"Advocates of higher spending might not be so successful, however, if more Americans were aware just how drastic the increase in federal education outlays has been since the mid-1960's," the report asserts. 

"For instance, between 1960 and 1990, spending on elementary and secondary education increased from $50 billion to nearly $190 billion in inflation-adjusted dollars. During the same period, per-student spending more than tripled -- growing from $1,454 to $4,622. Between 1973 and 1993, public school spending increased by 47 percent while per-pupil spending increased by 62 percent. At the same time, the total number of teachers increased by 17 percent. Even more incredibly, non-teaching positions grew by 40 percent." 

Eric Schlecht, author of the report and NTU's director of congressional relations, compares government's education spending habits with those of a "lazy husband." 

"It kind of reminds me of 'lazy husband syndrome,' where the husband does something wrong, and rather than stop and evaluate the problem, he goes out and buys his wife a diamond bracelet," he told WorldNetDaily. "[Government officials] see a problem and they throw money at it."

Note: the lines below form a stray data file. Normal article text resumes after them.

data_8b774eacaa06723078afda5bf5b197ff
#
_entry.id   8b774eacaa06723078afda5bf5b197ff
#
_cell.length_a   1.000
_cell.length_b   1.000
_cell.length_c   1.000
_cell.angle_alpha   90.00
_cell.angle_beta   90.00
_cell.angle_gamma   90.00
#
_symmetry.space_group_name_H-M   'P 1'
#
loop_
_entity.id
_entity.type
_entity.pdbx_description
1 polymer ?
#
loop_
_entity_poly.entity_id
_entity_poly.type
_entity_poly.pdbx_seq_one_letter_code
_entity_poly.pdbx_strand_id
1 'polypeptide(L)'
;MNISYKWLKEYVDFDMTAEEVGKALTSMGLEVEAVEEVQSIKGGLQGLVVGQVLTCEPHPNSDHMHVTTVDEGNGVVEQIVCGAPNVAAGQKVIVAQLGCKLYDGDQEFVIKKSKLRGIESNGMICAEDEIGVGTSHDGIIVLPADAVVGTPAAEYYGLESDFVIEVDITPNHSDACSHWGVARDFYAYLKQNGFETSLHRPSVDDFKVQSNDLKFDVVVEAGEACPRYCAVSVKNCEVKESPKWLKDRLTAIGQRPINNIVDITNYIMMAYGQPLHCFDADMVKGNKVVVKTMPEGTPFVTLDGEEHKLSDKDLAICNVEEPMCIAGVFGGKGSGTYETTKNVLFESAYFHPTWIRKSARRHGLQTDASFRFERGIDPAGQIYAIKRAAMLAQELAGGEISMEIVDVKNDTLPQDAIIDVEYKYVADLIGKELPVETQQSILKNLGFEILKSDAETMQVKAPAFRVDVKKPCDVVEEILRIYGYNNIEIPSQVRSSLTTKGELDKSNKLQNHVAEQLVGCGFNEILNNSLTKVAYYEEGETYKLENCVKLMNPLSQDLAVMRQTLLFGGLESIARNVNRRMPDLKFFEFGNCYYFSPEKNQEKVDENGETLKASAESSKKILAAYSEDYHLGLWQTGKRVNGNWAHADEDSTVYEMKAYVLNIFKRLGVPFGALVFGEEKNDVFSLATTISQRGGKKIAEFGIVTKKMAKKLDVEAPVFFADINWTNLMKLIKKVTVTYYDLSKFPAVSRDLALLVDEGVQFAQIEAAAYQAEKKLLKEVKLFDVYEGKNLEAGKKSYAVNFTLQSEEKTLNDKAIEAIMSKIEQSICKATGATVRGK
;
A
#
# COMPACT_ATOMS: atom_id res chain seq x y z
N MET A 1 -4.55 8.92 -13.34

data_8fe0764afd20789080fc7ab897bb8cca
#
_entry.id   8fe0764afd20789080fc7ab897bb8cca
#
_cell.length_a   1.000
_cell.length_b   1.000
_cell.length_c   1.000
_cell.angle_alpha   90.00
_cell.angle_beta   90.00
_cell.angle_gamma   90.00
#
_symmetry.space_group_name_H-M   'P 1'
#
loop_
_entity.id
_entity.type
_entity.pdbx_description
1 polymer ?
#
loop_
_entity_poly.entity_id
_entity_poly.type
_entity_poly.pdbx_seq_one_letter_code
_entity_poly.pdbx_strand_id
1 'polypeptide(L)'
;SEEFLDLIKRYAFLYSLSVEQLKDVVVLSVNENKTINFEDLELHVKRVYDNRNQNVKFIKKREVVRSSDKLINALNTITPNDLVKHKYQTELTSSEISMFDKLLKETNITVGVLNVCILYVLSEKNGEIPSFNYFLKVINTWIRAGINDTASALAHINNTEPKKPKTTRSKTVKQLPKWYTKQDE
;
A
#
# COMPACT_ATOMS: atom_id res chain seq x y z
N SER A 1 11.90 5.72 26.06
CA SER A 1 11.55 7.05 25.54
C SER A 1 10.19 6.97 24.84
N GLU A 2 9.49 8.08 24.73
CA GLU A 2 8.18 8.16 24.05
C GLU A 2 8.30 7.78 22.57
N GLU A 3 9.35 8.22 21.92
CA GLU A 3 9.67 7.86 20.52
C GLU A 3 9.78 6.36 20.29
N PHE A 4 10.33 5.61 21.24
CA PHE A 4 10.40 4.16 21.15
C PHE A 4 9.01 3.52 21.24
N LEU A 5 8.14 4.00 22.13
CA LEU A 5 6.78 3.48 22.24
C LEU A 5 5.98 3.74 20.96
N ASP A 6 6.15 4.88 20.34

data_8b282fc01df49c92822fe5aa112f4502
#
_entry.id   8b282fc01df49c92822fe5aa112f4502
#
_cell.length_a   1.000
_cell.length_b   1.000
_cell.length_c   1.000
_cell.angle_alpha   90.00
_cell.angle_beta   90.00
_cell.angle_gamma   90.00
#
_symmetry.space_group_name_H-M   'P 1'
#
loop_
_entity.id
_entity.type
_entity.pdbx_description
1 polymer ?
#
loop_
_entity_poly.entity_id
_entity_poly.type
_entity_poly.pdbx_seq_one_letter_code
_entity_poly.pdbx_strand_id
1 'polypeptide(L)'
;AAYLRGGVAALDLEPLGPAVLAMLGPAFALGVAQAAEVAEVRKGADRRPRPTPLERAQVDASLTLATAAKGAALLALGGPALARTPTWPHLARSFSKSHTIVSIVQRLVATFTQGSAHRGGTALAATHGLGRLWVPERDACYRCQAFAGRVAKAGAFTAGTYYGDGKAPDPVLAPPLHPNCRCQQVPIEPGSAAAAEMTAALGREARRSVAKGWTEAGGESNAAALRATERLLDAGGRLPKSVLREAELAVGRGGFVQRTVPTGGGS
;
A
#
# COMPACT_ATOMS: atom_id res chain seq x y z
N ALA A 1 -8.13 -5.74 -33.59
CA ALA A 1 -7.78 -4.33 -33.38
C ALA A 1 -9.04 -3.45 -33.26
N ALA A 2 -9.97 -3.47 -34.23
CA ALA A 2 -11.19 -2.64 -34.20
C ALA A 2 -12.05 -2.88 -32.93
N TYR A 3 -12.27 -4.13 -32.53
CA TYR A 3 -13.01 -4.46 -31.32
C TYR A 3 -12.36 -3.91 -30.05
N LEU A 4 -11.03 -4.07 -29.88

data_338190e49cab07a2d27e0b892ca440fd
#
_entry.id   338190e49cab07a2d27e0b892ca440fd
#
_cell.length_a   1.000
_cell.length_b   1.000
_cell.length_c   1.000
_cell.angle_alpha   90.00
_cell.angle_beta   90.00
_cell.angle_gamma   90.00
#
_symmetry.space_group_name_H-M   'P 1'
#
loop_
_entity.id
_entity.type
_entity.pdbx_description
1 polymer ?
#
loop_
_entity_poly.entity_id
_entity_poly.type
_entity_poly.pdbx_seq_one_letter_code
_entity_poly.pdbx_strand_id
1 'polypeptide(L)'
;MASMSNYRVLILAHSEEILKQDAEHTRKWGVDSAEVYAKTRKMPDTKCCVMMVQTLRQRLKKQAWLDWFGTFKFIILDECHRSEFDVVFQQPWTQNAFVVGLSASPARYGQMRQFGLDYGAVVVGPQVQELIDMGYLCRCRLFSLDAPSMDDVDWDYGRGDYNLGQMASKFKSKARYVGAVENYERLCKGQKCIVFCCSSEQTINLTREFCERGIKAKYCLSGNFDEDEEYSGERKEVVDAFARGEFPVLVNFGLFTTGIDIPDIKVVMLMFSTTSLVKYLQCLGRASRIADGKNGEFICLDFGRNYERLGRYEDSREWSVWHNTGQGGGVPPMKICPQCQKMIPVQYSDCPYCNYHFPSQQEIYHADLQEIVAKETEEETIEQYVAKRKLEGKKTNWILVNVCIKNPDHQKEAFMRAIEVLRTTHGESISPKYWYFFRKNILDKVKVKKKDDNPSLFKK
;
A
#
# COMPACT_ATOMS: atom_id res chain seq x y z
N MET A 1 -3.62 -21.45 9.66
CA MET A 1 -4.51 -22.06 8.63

"Instead of debating how much more to spend ... or what minor alterations will reverse more than three decades of failures, Congress should question the role of the federal government in education," Schlecht wrote. 

He noted the 10th Amendment which states: "The powers not delegated to the United States by the Constitution, nor prohibited by it to the States, are reserved to the States respectively, or to the people," as constitutional grounds for the federal government's discontinuance of its involvement in education. 

"Federal education policy over the past 40 years has been a complete failure," Schlecht said in his report. "Washington should admit as much and gracefully bow out of education policy. This would eliminate a cash-sucking layer of bureaucracy and give individual states and localities the freedom to reform their schools."